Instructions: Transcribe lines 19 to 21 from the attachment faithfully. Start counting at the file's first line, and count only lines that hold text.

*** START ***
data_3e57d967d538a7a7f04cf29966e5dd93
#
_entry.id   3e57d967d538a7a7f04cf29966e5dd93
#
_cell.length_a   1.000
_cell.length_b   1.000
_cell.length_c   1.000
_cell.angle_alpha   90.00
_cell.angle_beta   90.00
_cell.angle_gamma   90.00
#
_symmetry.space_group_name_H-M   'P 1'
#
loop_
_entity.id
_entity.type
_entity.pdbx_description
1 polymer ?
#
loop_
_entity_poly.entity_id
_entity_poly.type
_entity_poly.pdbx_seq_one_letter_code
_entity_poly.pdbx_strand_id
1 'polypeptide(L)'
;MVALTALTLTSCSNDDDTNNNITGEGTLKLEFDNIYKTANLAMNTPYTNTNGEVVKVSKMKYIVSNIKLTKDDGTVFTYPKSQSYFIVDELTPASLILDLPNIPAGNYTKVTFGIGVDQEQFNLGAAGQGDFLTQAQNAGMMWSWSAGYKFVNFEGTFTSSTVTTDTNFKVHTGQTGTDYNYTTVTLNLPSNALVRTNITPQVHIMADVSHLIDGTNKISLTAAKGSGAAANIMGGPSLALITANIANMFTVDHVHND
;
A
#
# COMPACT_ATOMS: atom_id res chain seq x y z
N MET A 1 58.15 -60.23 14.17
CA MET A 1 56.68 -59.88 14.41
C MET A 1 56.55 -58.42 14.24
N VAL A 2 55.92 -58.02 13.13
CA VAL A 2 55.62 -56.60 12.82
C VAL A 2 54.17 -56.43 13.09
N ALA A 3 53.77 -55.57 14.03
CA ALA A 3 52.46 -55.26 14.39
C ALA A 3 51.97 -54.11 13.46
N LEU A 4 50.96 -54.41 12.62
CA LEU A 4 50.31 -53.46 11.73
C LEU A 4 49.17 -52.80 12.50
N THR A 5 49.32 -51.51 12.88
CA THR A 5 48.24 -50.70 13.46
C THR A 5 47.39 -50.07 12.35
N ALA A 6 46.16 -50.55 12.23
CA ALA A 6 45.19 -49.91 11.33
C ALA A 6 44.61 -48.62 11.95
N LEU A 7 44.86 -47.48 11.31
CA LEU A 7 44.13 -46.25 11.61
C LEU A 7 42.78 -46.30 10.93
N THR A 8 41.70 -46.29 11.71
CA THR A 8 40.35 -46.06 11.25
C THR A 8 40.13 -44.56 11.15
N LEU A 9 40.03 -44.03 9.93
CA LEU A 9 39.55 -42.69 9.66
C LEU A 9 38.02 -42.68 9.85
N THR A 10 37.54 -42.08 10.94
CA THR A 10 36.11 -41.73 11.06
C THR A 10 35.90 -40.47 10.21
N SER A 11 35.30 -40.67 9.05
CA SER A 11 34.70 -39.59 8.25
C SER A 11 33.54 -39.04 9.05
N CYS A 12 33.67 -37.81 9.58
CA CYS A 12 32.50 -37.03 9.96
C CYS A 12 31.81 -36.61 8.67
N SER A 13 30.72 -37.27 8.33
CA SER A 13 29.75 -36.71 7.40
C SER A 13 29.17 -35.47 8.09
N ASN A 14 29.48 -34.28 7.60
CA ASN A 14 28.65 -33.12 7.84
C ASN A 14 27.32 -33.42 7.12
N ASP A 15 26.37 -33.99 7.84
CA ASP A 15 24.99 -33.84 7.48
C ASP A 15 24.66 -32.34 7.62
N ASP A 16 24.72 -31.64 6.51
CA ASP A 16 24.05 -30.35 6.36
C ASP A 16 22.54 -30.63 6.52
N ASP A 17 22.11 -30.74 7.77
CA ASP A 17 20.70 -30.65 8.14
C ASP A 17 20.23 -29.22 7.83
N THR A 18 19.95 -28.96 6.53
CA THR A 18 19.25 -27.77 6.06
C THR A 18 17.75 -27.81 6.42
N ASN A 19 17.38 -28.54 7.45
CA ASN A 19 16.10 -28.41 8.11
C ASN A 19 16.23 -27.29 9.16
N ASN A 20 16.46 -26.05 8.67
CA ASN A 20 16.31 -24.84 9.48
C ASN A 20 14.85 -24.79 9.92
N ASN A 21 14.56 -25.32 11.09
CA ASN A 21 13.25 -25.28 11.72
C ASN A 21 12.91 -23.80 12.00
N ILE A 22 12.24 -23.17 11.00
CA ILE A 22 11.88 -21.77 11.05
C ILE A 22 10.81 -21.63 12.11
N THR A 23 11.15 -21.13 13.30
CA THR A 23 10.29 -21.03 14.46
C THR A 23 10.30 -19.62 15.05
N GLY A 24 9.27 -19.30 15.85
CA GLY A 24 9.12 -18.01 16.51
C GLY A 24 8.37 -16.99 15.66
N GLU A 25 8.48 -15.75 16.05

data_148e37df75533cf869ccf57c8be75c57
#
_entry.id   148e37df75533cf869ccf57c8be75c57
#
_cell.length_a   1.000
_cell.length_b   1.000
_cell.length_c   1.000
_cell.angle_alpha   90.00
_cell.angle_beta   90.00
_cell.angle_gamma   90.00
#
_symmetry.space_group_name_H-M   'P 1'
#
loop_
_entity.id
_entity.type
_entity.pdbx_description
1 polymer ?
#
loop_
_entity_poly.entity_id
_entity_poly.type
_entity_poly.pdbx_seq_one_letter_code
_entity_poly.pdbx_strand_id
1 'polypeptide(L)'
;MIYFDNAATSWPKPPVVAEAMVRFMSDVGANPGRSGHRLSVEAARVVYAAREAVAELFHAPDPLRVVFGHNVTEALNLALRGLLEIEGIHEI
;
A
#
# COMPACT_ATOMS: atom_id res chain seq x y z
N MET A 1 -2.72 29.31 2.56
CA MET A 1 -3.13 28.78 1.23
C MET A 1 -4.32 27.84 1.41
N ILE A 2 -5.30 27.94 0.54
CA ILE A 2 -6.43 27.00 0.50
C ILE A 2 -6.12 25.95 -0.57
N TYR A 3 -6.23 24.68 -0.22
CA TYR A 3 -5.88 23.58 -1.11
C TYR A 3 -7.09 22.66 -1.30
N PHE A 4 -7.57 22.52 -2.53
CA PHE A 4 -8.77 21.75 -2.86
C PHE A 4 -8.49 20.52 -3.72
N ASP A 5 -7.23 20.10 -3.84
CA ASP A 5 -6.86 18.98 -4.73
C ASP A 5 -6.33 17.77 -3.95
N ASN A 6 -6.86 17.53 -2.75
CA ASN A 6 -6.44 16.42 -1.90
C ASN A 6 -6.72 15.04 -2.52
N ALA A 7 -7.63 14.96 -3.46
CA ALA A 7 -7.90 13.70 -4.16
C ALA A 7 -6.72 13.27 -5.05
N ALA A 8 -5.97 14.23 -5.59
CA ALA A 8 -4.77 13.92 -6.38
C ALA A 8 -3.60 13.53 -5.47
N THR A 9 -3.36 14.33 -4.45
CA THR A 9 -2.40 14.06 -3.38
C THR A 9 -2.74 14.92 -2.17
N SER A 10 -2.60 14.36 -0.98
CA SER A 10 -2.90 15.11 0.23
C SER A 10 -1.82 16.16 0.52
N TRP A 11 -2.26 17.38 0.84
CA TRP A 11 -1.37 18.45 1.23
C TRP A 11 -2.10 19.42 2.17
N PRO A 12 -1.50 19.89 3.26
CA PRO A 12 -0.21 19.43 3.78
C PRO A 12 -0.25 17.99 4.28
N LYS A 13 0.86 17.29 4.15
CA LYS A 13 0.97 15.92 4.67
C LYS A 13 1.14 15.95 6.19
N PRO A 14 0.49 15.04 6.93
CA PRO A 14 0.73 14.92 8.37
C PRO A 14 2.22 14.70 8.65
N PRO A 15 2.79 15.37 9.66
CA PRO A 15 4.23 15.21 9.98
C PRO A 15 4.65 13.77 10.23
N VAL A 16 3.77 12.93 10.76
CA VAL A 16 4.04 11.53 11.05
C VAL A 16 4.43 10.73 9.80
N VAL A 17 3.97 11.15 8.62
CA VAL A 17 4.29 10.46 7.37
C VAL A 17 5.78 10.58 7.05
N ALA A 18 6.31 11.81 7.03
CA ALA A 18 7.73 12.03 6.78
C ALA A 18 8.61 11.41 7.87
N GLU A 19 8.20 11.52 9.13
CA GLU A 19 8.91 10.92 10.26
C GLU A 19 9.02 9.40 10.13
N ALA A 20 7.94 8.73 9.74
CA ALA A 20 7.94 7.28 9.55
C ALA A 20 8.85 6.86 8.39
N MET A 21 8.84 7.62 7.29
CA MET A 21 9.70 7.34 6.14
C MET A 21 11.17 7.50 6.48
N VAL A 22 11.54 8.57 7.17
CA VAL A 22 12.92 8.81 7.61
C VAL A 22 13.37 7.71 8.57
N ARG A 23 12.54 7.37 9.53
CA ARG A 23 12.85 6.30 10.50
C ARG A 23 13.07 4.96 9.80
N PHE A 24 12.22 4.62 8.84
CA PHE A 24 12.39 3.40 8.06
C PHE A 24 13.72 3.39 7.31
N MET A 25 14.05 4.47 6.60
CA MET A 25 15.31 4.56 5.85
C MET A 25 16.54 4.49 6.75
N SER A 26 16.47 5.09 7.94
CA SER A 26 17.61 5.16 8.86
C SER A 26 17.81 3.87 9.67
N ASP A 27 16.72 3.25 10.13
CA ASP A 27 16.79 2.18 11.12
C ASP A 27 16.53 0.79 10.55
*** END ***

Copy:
#
loop_
_entity_poly.entity_id